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The Representative Elements. Ch 18 & 19. Representative Elements. Their chemical properties are determined by their valence (s and p) electrons. Properties are similar within a group, but first element in a group tends to act differently due to smaller size.

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representative elements
Representative Elements
  • Their chemical properties are determined by their valence (s and p) electrons.
  • Properties are similar within a group, but first element in a group tends to act differently due to smaller size.
  • Most abundant element is oxygen, followed by silicon.
  • Most abundant metals are aluminum and iron, which are found as ores.
group 1 1a alkali metals
Group 1 (1A) – Alkali Metals
  • Have Valence electron configuration ns1
  • Will lose 1 electron to form M+ Ions
  • React vigorously with water to form M+ and OH- ions and hydrogen gas.
  • React with oxygen to form oxides. Lithium will form a regular oxide (Li2O) while sodium will form a peroxide (Na2O2). Potassium, rubidium and cesium form superoxides (MO2)
  • Can form covalent compounds with other nonmetals.
  • Will form salts, hydrides, with very active metals (group 1A and 2A).
  • Hydride ion, H-, is a strong reducing agent.
  • Covalent hydrides form when hydrogen bonds with other nonmetals.
  • Metallic hydrides occur when hydrogen atoms migrate into transition metal crystals.
group 2 2a alkaline earth metals
Group 2 (2A) – Alkaline Earth Metals
  • Have valence electron configuration ns2
  • Called Alkaline earth because of the basicity of their oxides.
  • React less vigorously with water than group 1.
  • Heavier alkaline earth metals form ionic nitrides and hydrides.
  • Hard water is caused by the presence of Ca+2 and Mg+2 ions.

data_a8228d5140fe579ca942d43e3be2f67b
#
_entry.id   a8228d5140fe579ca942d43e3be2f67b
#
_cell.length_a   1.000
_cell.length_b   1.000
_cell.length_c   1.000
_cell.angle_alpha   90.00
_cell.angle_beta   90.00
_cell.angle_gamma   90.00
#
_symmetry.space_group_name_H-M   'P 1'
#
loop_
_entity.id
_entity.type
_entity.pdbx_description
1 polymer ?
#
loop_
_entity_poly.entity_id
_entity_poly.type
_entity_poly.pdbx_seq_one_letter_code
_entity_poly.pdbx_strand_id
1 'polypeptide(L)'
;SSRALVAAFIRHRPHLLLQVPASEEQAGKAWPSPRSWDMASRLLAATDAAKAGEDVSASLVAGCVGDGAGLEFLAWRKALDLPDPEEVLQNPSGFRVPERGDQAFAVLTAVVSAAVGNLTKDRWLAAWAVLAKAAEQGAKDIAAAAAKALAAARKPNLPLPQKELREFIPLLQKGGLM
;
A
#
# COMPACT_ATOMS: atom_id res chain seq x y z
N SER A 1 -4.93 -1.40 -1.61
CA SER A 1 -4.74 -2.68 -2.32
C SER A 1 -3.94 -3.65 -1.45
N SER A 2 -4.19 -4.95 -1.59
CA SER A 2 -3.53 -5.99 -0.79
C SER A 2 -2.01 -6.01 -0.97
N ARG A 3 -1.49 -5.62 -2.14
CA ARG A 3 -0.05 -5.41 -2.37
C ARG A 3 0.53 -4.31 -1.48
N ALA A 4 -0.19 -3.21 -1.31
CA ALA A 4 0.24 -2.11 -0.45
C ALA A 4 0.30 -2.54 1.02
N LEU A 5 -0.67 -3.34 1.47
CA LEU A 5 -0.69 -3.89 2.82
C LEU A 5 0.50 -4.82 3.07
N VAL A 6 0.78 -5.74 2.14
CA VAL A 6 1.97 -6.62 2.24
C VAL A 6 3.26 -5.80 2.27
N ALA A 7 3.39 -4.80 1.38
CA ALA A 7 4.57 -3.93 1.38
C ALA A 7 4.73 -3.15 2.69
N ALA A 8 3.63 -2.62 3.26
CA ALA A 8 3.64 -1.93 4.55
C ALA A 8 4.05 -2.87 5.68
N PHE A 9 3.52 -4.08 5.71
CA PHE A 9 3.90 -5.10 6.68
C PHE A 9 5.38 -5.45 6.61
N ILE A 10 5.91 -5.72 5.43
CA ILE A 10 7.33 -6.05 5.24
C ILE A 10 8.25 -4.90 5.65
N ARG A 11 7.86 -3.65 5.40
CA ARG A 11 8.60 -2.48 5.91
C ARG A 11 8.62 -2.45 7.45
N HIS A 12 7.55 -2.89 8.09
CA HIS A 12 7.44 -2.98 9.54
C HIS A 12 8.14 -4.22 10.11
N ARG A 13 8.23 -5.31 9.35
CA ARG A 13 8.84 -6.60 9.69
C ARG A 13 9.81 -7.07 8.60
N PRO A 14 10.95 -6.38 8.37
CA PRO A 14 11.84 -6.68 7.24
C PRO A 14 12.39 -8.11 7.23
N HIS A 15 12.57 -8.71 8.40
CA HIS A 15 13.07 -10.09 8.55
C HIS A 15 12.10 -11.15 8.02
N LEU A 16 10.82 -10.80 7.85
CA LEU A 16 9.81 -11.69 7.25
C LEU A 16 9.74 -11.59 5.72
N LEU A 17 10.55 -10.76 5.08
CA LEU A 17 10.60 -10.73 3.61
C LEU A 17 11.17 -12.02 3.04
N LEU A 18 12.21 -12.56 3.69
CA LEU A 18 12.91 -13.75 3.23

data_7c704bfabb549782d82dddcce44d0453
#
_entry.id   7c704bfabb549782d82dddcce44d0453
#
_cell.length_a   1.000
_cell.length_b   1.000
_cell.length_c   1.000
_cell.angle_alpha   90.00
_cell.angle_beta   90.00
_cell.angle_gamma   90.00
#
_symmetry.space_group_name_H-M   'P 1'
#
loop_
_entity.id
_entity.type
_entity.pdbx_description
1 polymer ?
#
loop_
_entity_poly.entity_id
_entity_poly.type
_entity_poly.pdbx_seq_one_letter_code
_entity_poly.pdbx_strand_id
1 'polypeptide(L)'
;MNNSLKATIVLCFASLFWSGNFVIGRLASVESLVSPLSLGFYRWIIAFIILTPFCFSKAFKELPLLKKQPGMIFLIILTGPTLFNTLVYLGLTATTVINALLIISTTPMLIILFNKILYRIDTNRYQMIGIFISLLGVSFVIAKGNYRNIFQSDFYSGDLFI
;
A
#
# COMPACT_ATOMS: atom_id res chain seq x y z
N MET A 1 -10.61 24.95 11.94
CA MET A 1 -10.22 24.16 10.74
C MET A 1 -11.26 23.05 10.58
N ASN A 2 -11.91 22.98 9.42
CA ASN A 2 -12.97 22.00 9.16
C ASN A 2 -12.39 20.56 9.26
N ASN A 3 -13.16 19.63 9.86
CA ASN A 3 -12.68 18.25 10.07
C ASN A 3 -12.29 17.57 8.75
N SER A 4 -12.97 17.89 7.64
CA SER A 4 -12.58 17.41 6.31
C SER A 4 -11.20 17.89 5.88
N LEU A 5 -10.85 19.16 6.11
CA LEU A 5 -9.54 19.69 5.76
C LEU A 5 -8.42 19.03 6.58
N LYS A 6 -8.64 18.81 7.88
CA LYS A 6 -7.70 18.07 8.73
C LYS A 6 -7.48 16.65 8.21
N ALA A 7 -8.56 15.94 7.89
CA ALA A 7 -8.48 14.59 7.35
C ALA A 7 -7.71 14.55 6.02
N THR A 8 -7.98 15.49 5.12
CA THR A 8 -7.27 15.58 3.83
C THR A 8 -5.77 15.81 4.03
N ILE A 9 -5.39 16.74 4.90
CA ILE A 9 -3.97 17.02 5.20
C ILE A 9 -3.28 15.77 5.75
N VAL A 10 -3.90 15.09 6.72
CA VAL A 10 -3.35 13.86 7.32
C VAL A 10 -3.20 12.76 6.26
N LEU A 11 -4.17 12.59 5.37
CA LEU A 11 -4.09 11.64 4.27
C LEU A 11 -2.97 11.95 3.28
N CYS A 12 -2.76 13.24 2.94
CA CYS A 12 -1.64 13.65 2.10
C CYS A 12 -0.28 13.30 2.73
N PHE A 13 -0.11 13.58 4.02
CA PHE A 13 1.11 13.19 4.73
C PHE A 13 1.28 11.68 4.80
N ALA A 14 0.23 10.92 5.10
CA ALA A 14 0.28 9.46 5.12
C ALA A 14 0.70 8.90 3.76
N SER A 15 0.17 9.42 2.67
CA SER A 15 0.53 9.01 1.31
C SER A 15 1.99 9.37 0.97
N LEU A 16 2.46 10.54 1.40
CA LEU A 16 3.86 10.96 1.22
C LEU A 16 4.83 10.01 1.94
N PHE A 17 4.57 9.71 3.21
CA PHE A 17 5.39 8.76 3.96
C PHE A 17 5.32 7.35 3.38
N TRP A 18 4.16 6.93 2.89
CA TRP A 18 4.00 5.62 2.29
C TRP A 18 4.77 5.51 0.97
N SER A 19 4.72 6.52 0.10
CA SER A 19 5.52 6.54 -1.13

group 13 3a
Group 13 (3A)
  • Have valence electron configuration ns2 np1
  • Show increasing metallic character goingdown the group.
  • Boron forms covalent compounds with hydrides called boranes. These compounds are highly electron deficient and very reactive.
  • Aluminum has some covalent characteristics as do indium and gallium.
  • Thallium is completely metallic in character.
group 14 4a
Group 14 (4A)
  • Have valence electron configuration ns2 np2
  • Show a change from nonmetallic to metallic properties going down the group.
  • All elements in this group form covalent bonds with nonmetals.
  • MX4 compounds (except carbon)react with Lewis bases to form two additional covalent bonds.
group 15 5a
Group 15 (5A)
  • Have varied chemical properties.
  • All members except nitrogen form molecules with 5 covalent bonds. (Nitrogen has no d sublevel)
  • Nitrogen and Phosphorous are nonmetals and form 3- anions in salts with active metals.
  • Antimony and bismuth are metallic. However their 5+ cations tend to be molecular rather than ionic.
  • The strength of the triple bond in the N2 molecule is important both thermodynamically and kinetically as they decompose exothermically.
  • The nitrogen cycle is the process through which nitrogen is recycled through the environment.
  • Nitrogen forms a series of oxides in which it has an oxidation state ranging from 1 to 5.
  • Nitric acid is a strong acid which is important as a reducing agent.
  • Ammonia is the most important nitrogen hydride.
  • Has pyramidal molecules with polar bonds.
  • Hydrazine (N2H4) is a powerful reducing agent.
  • Exists in three elemental forms: white, black and red.
  • Phosphine (PH3) has a structure analogous to that of ammonia but with bond angles closer to 90o.
  • Forms two oxides with oxidation states of 3+ and 5+.
group 16 6a
Group 16 (6A)
  • Shows the usual tendency of increasing metallic properties going down the group.
  • None behave as typical metals
  • Achieve noble gas configurations by adding two electrons to form 2- anions.
  • Form covalent bonds with other nonmetals.
  • Oxygen exists in two elemental forms: O2 and O3.
  • Sulfur has two elemental forms, both of which contain stacks of S8 rings.
  • Sulfur also forms two oxides: SO2 and SO.
  • Sulfur forms a variety of compounds in which it has a +6, +4, +2, 0 or -2 oxidation state.
group 17 7a halogens
Group 17 (7A) - Halogens
  • This group consist of all nonmetals.
  • Form hydrogen halides (HX) that behave as strong acids in water, except for hydrogen fluoride.
  • Oxyacids of the halogens become stronger as the number of oxygen atoms attached to the halogen increase.
  • Interhalogens are compounds of two different halogens
  • Halogen-carbon compounds are important industrially: examples are Teflon, PVC and the Freons.
group 18 8a noble gases
Group 18 (8A) – Noble Gases
  • Full valence shells ns2 np6
  • Generally unreactive.
  • Krypton, xenon and radon will form compounds with the highly electronegative elements fluorine and oxygen.